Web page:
Data were analyzed by an unpaired t test or the Welch approximate test, if variances were not equal. Kaplan-Meier statistics were applied to survival data. Differences were considered significant at P < .05. Data are shown as means ± SD, unless otherwise specified.
Growth and development
The average litter size of a breeding couple (heterozygous tg male × wt female) was 7.3 ± 2.8. At birth, there was no difference in weight between wt and tg siblings (Figure1). The weight gain of tg male and female mice was not different from that of their wt counterparts. Hematocrit gradually increased in the tg mice from 0.51 at 8 to 10 g body weight and 0.63 at 11 to 17 g (juvenile age) to 0.77 in early adulthood (17 to 20 g) and remained elevated at approximately 0.80 throughout life (Figure 1). There was a linear relationship between age, weight, and hematocrit in tg male and female mice between 3 to 10 weeks of age (Figure 2). In adult wt mice, hematocrit was 0.44 to 0.50 independent of their age. With respect to liveliness, no differences between wt and tg mice were recognized on regular observation of the animals in their cages. However, the life span of tg mice was markedly reduced. The number of tg animals suffering from premature death increased after 5.5 months of age (Figure 3). During 10.5 months of observation, of the 26 wt mice, 2 deaths occurred compared with 31 deaths of the 37 tg mice, resulting in a significantly reduced mean survival of 7.4 months for tg mice (P < .0001).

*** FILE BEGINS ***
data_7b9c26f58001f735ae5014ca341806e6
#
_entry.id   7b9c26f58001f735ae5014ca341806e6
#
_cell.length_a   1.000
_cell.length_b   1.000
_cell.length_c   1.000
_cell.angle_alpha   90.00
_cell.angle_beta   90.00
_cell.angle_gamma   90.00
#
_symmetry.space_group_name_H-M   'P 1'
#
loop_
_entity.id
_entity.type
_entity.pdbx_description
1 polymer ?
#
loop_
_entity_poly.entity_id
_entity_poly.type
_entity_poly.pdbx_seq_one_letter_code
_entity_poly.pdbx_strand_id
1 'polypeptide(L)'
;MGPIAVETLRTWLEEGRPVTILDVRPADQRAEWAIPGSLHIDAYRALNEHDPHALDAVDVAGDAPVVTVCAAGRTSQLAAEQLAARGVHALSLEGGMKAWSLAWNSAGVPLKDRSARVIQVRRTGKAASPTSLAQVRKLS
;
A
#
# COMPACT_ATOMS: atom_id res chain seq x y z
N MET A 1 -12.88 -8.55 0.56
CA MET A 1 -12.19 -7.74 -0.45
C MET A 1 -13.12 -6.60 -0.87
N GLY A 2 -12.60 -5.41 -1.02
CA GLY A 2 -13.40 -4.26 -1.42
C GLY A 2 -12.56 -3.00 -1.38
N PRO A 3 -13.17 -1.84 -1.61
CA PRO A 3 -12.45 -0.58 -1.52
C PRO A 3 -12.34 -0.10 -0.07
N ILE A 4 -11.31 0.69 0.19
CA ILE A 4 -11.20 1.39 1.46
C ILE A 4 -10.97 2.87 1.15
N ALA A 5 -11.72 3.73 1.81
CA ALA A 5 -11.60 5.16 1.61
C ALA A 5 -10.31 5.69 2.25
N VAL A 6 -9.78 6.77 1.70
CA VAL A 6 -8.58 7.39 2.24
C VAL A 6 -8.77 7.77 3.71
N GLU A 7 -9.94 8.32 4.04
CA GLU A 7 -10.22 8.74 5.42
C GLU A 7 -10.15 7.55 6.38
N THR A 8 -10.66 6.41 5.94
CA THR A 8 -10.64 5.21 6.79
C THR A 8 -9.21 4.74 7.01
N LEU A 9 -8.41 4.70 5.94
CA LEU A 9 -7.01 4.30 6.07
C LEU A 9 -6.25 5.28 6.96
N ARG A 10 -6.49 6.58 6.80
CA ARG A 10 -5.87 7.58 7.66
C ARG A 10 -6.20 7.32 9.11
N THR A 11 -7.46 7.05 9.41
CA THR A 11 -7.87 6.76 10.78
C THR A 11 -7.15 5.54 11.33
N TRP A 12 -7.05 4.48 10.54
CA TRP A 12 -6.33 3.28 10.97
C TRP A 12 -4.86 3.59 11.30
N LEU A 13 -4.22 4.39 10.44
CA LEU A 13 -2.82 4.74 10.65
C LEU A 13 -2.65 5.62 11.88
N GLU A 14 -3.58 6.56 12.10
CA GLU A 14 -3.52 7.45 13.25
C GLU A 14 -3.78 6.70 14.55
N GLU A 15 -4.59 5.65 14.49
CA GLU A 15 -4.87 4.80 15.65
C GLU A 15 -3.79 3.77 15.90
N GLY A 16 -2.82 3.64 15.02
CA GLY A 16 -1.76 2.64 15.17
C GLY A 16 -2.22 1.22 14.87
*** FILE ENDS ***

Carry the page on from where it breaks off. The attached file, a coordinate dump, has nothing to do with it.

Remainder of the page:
The thoracic aorta appeared dilated in tg animals, and the large veins and the subcutaneous tissue were markedly hyperemic and congested. In adult tg mice, blood volume (Figure4A) was increased by 75% (P < .05) compared with that of wt mice. On the planar99mTc-scintiscan (Figure 4B), an increase of activity is shown in tg mouse in the thoracic and upper abdominal region corresponding to the heart, lung, liver, and on the left side, the spleen. In tg mice, a blood volume of 4.0 mL was measured. The hematocrit of the tg mice was about 0.80. Thus, plasma volume was 0.8 mL and red cell volume was 3.2 mL. For wt mice, blood volume was 2.2 mL with a hematocrit of 0.50, resulting in a plasma and a red cell volume of 1.1 mL each. Overall, the increased blood volume in tg mice was predominantly because of a higher red cell volume.